“One of the ways we did things differently on this project, was developing a ‘scorecard’ and a process for using it,” explained Smith, including that the detailed and thorough scorecard served as a platform for keeping project stakeholders in constant communication, encouraging open and honest feedback, with the intent to better support the project and its teams. It worked so well in fact, that it has become a model for Equinix projects moving forward. The success of the method has prompted members of several Equinix project teams to visit the DC21 site to learn more about implementing the process into their own projects.
Additionally, Smith and Bishop helped develop and implement what Reeverts and the Equinix team refer to as an “a la carte” menu. “If we run into an issue, we aren’t looking for just one solution,” said Bishop. “We talk about options a, b, c and d. We highlight the low-cost impact, high-cost impact and middle of the road impact. The levels of schedule and risk impacts. The Equinix team is then able to ask questions, have discussions with us and among themselves, then pick from the menu understanding all of their options and how those choices work together. They help shape the path of the project going forward with full transparency.”
And for Bishop, Reeverts and Smith, it’s not only about finding solutions and fostering good relationships among themselves as a team of female leaders. “We take it seriously, to build strong relationships with everyone onsite, not just the team in the trailer,” said Reeverts. Added Bishop, “I’m proud to be part of this strong female leadership team, but what is truly significant is that we’re good at our jobs. We are highly skilled, experienced and resilient experts who also happen to be women.”
While this team crushed the stereotype in a male-dominated industry, all agreed that there is unlimited potential for all women to continue to break the mold moving forward, including work on STEM, mission critical and other advanced technology projects, with data center demand projected to grow approximately 10% a year through 2030.
“We’re seeing more and more women come into the trades,” said Bishop, noting that she’s currently working with an all-female fire alarm crew on another in-progress Equinix project. “There isn’t one specific opportunity for women to integrate into the industry or into advanced technology. I genuinely feel that every door is wide open.” She added that exploring various roles in construction early in her education was critical in finding her path and fully understanding the range of options she had in choosing what to study and where to focus her career goals. “Ask questions and be ready to dive in. Just be curious. Be open and be yourself.”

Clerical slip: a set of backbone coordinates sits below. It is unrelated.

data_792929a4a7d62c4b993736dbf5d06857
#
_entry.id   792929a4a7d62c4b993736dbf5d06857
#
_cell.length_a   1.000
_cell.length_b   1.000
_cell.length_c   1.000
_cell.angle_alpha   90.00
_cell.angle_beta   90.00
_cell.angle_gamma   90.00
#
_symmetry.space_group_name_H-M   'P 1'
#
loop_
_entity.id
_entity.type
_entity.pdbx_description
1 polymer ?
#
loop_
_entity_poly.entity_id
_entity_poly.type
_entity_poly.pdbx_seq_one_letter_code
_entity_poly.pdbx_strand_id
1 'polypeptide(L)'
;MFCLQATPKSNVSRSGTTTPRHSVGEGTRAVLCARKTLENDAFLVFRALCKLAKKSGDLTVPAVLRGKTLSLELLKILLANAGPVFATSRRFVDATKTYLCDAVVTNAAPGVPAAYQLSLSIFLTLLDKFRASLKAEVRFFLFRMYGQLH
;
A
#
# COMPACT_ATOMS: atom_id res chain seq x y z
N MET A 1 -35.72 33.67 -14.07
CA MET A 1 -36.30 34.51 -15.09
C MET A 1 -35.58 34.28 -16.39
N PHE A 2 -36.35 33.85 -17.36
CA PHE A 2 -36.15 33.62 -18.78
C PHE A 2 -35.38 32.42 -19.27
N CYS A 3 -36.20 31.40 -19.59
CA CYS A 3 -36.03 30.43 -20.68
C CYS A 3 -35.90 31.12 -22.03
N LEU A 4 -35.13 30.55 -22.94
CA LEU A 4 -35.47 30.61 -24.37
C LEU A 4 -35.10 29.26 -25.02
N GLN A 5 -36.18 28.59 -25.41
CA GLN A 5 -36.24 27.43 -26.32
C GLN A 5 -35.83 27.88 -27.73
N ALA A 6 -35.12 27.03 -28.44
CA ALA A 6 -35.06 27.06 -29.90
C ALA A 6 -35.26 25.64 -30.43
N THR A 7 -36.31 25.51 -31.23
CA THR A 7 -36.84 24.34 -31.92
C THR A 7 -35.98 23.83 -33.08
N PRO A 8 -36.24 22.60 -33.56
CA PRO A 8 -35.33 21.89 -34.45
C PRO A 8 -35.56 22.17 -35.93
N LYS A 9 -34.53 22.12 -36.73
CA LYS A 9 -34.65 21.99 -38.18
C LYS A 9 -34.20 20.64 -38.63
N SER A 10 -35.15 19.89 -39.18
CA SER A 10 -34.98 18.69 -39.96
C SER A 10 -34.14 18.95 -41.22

“I see female electricians, women working for our telecom and drywall subcontractors, we’re starting to see females represented in so many roles who haven’t let stereotypes influence their decisions to get into construction,” said Smith. “And I’ve been lucky to work for a company and with a customer who both empower women to work in the field, to lead teams or to explore any path they’re interested in.”
Initially, Smith shied away from working in advanced technology. “I wasn’t interested in working in this market at all,” said Smith. “It was intimidating.” She added that she was unsure if she had adequate technical knowledge to work with the complex systems typically found in data centers. “I didn’t know if I was equipped for it because I started my career in a market that was less technical than advanced technology, and that was the only experience I had.” When Smith joined DPR’s advanced technology team nearly four years ago, her first project was an Equinix data center, and has she worked on mission critical projects ever since.
With more than 10 years’ experience in mission critical construction, Reeverts is fueled by the pace of data center projects. “It’s not boring,” said Reeverts. “It’s ever evolving. There is always a new challenge to solve, and it is intimidating.” She said that working on data centers and mission critical projects might not be as ‘pretty’ as work in other markets, but that’s part of what makes the work interesting. “There’s more concentration on the ‘heart and soul’ of the building, its systems. It might not sound sexy, and that’s why it’s so important that there are opportunities for young women to become aware of how rewarding this work can be.”
To the young women entering the construction industry, from the women who are and have been pioneering the way, Reeverts said, “Be receptive to criticism and help. But don’t be intimidated. Don't get small. There is so much to learn and there are so many opportunities to succeed.”
Posted on October 25, 2023
Last Updated October 24, 2023